~ Jennifer Hillier, author of  CREEP and FREAK

“Nancy S. Thompson's debut novel, The Mistaken, is a first-rate thriller full of hair-raising twists and turns.  Pursued by the police and the Russian mafia in San Francisco, brothers Tyler and Nick Karras are fascinating, fully-drawn, desperate characters.  The action is non-stop.  Thompson's taut, intriguing tale of revenge, mistaken identity, kidnapping and murder will keep you enthralled and entertained.” 
~Kevin O’BrienNew York Times Bestselling Author of DISTURBED and TERRIFIED

“Fast-paced and emotionally gripping - once the ride begins, you won't stop reading until it ends."  ~Alex J. Cavanaugh, author of CASSAFIRE and CASSASTAR

http://nancysthompson.blogspot.com/


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18 comments:

  1. Nancy rocks and so does her book!!!!
    I started blogging so I could promote my books. I continued blogging because of the friends I made online. The community has been so supportive of me and I want to give back - and now I'm in a position to do it effectively.

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  2. Excellent point, Nancy! We start out making it about platform and end up making it about friends and colleagues. That's what happened to me and I wouldn't trade the relationships for uber popularity. ;)

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  3. Very nice post, Nancy. I think the idea of blog as 'platform' for fiction writers is perhaps a bit overrated, though there's no doubt a popular blogger and savvy user of social media bumps her chances of being noticed when her book is published. For me, it's really been about the relationships built, and I've been quite fortunate in connecting with some great people.

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  4. I am definitely one of those who started my blog because I had read around the place that writers should have an online platform. But never did I imagine I'd find what I have found, this amazing community :)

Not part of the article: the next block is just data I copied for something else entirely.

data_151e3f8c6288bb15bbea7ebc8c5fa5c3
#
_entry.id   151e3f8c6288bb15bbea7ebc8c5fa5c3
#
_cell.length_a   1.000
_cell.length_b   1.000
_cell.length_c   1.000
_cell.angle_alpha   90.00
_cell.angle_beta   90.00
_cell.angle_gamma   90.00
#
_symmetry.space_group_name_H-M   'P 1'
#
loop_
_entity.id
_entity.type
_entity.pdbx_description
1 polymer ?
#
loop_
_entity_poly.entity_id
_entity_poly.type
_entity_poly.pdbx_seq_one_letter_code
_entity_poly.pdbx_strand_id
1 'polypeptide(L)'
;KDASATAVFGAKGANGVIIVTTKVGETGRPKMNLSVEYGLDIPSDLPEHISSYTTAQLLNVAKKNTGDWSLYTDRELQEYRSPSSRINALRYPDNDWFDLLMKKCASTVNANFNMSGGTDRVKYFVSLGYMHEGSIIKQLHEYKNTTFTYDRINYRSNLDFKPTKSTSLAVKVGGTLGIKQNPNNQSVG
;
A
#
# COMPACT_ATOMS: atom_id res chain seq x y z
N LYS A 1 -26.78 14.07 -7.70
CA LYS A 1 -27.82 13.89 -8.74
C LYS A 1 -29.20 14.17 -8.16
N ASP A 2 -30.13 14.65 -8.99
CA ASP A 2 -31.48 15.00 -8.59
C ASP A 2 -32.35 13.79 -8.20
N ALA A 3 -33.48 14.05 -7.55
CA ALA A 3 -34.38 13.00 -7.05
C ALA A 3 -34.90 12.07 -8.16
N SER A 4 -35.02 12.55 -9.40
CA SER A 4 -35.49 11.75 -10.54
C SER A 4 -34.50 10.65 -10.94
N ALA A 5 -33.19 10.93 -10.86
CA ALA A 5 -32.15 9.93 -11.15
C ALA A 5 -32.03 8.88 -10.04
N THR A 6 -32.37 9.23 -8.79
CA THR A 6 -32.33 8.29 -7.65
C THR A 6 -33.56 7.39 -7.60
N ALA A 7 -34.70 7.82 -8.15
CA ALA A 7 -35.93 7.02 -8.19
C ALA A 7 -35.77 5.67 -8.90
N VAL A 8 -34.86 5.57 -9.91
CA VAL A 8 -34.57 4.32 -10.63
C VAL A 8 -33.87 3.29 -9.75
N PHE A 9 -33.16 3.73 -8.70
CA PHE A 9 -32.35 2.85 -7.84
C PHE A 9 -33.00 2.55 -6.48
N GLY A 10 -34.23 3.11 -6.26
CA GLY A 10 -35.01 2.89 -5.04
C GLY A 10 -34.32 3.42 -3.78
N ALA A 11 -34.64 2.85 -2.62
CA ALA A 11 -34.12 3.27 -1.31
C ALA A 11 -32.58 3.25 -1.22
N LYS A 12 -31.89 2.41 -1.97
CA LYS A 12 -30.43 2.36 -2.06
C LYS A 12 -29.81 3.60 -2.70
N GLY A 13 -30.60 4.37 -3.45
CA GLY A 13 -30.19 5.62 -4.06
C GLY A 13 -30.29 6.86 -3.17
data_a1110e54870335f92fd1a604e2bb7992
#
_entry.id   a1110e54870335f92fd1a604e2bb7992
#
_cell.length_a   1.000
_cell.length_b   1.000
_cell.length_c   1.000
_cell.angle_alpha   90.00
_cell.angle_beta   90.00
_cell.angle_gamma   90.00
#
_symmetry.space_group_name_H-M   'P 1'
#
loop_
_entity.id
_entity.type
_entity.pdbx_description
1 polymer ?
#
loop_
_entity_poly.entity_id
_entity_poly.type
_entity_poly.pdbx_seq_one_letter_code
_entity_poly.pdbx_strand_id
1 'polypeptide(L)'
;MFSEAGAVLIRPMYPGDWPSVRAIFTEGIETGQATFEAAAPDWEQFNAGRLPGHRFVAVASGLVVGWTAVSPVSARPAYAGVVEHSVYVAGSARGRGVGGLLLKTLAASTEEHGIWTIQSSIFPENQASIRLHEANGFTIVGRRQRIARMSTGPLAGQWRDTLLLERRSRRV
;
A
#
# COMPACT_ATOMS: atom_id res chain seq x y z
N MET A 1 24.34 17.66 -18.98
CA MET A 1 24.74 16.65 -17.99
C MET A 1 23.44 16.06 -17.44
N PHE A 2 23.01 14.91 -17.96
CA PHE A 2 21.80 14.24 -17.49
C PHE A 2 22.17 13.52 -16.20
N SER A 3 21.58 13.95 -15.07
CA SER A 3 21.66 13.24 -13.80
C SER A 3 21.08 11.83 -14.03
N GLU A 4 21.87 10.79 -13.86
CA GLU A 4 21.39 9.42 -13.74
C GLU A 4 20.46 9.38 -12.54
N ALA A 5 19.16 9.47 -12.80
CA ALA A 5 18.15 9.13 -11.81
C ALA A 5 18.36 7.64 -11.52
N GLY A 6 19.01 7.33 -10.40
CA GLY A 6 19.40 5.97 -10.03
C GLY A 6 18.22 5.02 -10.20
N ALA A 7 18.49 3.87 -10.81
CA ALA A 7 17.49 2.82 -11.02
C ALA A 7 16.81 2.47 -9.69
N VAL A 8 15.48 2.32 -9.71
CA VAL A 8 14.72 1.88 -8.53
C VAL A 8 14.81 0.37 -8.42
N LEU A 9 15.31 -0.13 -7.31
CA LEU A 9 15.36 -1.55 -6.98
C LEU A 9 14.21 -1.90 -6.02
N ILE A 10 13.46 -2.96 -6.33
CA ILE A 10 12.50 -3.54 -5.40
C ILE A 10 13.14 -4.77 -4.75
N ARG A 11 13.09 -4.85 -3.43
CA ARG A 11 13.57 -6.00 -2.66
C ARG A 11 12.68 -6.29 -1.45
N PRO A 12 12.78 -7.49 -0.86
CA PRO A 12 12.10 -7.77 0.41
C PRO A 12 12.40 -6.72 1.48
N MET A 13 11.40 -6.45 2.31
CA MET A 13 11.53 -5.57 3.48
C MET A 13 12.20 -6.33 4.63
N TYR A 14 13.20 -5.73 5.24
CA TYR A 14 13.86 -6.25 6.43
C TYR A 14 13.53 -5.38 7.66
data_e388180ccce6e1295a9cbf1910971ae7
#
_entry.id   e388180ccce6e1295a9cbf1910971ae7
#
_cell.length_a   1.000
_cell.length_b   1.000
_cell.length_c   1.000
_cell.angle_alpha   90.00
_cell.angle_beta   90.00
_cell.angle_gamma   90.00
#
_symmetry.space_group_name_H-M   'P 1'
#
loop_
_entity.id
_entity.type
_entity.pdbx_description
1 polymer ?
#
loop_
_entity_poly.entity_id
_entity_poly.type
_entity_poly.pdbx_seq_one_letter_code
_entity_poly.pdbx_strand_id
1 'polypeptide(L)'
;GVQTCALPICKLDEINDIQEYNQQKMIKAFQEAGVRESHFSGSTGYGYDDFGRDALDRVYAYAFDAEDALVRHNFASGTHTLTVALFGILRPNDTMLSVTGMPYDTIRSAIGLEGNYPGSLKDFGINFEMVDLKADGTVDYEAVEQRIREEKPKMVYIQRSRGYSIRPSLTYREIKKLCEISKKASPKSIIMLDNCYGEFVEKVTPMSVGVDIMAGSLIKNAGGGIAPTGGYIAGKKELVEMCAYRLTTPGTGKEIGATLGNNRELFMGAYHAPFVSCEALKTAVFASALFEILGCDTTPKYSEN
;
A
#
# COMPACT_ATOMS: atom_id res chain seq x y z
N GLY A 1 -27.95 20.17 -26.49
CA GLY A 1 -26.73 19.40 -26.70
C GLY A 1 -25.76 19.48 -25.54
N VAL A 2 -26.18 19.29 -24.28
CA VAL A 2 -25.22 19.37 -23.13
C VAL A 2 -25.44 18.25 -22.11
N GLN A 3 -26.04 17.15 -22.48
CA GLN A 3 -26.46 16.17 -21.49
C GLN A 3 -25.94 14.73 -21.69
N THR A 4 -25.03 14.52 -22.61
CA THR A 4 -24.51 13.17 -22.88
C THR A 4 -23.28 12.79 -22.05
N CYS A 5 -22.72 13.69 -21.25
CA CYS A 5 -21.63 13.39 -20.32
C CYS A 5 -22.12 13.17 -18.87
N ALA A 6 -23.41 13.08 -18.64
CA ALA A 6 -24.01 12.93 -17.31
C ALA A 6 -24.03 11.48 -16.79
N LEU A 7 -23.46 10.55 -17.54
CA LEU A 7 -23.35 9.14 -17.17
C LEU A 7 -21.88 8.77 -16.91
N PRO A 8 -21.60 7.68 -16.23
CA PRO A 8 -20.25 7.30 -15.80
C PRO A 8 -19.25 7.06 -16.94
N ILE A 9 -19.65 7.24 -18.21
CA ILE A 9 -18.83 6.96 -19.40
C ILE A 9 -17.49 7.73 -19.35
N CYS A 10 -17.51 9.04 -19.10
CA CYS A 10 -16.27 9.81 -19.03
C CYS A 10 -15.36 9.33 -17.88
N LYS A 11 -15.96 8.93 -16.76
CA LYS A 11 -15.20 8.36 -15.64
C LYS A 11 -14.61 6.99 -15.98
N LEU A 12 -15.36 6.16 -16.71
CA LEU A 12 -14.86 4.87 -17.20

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  5. Great post Nancy. I started blogging for the same reason as Trisha--to have an online platform. It's been a way to help promote middle grade and YA authors, especially debut ones.

    I really like the blogging for the reasons you've said. We can say so much more here than in other forms of social media. I hope it doesn't go away.

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  6. I'm yupping on the Nancy comments. Me? I started blogging because I constantly write things that have no where to go and are great for blog posts. It also helps for building a platform.

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  7. Well said, Nancy. I was once a part of 25 social networks at the height of my YA series, but pared it back down to a couple, and blogging is one I will always keep.

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  8. Great post Nancy, your book sounds pretty awesome indeed to me! Thanks for stopping by to write for us, personally I was surprised as to how many friends I've made from blogging, it's crazy and I've been blessed to meet some truly awesome people such as Lee who I'd never have met if it wasn't for this form of medium. Blogging has it's uses for raising awareness too, honestly I'd not have half the Twitter followers if it wasn't for Blogger, that's part of the reason why I love it so much.

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  9. Great post, Nancy. The writer-blogger community is awesome. :)

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  10. Forget the platform; I'm building a dais!

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  11. I adore Nancy... and blogging has been so much more beneficial to me than other social networks... it's because it seems *real* ... our voices are being heard better. Great post.